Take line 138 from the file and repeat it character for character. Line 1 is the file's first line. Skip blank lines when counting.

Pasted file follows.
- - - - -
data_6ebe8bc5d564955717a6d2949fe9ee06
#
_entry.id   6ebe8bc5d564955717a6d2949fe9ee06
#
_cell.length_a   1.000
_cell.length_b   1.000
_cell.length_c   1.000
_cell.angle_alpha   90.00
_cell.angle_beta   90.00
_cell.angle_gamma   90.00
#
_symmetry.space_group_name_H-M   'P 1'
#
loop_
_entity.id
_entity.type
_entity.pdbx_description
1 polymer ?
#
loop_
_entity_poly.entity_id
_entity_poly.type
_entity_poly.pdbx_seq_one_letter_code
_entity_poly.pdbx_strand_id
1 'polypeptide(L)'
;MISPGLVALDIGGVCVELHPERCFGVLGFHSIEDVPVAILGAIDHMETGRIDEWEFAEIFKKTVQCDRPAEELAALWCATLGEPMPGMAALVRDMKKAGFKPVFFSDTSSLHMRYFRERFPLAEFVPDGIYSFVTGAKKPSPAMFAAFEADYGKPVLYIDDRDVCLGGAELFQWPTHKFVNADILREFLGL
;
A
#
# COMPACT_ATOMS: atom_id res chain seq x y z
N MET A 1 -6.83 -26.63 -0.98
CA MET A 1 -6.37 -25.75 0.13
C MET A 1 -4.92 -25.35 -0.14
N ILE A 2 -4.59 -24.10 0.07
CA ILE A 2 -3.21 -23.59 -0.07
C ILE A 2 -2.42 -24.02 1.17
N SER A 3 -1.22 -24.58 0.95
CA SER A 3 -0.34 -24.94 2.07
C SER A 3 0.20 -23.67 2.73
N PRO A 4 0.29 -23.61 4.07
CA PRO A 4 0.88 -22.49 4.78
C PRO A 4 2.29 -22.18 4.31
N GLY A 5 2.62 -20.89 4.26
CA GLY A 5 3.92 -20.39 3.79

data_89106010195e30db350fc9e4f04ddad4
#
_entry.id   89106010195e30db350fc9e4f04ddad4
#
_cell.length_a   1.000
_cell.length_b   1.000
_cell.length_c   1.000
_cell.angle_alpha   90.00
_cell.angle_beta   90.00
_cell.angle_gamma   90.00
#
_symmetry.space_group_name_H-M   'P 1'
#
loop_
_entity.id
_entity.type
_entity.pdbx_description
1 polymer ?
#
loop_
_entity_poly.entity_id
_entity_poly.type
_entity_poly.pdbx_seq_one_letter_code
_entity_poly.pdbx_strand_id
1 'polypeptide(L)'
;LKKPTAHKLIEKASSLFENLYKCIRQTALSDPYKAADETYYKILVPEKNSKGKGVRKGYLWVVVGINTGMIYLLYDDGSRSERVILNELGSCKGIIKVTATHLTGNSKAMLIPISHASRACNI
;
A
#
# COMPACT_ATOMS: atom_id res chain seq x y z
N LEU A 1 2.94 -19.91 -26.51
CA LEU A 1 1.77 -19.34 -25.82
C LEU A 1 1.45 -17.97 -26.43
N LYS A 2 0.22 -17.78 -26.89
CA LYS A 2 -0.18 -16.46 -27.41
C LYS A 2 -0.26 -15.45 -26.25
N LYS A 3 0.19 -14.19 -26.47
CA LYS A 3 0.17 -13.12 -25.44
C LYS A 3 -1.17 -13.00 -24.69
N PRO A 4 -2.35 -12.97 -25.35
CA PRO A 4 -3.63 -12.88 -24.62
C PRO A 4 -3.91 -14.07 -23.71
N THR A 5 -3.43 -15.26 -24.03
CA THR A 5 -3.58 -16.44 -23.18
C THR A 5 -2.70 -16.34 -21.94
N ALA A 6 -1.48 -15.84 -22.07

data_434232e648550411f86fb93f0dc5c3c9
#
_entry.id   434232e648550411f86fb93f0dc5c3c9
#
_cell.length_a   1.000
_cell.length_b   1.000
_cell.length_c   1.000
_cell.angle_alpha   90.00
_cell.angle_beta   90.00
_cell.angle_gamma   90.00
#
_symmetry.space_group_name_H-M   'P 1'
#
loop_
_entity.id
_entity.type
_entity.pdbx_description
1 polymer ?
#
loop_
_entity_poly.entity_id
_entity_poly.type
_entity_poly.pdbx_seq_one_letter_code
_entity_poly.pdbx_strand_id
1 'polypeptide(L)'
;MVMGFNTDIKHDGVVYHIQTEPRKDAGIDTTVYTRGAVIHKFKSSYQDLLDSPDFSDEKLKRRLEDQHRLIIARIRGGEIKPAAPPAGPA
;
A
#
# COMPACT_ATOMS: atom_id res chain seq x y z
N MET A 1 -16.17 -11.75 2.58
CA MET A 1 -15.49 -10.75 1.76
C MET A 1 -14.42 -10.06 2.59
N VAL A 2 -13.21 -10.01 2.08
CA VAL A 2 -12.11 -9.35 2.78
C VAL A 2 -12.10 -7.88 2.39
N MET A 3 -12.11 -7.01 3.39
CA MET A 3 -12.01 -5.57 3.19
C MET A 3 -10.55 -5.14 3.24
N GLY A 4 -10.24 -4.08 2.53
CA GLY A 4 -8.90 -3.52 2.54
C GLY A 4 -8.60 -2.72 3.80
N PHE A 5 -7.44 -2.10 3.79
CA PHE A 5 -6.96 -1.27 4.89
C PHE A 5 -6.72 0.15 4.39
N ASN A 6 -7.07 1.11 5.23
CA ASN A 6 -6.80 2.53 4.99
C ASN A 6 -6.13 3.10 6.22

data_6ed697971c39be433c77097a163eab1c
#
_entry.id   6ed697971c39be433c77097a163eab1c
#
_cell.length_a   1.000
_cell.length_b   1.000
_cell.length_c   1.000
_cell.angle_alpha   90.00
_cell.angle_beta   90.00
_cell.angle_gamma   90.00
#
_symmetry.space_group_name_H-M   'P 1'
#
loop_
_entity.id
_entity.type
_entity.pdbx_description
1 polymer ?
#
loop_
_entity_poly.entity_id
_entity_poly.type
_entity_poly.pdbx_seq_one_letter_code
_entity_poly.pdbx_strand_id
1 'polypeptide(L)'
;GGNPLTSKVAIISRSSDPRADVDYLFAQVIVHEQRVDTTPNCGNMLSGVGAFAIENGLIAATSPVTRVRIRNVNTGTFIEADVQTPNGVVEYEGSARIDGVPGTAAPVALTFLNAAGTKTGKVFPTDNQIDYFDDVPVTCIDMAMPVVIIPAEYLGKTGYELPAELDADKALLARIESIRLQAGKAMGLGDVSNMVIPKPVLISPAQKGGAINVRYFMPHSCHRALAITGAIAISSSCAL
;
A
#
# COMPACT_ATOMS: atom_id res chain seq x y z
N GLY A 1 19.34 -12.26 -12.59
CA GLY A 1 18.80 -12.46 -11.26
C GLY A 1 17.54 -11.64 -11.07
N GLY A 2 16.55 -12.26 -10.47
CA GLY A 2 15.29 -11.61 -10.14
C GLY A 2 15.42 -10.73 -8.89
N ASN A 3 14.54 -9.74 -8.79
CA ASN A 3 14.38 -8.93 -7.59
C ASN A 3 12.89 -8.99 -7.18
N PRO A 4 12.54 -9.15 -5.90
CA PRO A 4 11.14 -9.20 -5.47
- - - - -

C ASN A 6 -6.13 3.10 6.22